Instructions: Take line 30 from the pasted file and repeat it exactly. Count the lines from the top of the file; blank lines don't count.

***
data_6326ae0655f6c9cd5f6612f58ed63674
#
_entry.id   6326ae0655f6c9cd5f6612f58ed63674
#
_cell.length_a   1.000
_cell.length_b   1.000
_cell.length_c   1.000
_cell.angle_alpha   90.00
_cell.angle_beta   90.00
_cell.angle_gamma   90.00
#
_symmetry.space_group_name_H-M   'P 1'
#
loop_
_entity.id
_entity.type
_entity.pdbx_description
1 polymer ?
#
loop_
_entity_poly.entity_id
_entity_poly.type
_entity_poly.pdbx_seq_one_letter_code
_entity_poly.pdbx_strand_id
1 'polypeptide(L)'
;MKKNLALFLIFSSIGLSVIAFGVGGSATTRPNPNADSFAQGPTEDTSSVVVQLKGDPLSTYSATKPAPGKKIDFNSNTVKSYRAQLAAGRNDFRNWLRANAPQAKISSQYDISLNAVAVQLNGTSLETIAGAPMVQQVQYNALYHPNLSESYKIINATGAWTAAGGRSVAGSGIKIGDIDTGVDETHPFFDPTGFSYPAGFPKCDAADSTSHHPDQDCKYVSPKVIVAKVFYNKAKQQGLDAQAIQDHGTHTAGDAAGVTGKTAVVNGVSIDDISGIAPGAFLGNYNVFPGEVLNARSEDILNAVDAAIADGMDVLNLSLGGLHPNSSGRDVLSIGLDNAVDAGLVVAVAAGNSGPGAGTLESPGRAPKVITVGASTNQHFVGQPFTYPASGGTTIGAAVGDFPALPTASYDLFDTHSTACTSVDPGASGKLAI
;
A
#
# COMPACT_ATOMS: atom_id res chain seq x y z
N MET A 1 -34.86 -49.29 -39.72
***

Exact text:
# COMPACT_ATOMS: atom_id res chain seq x y z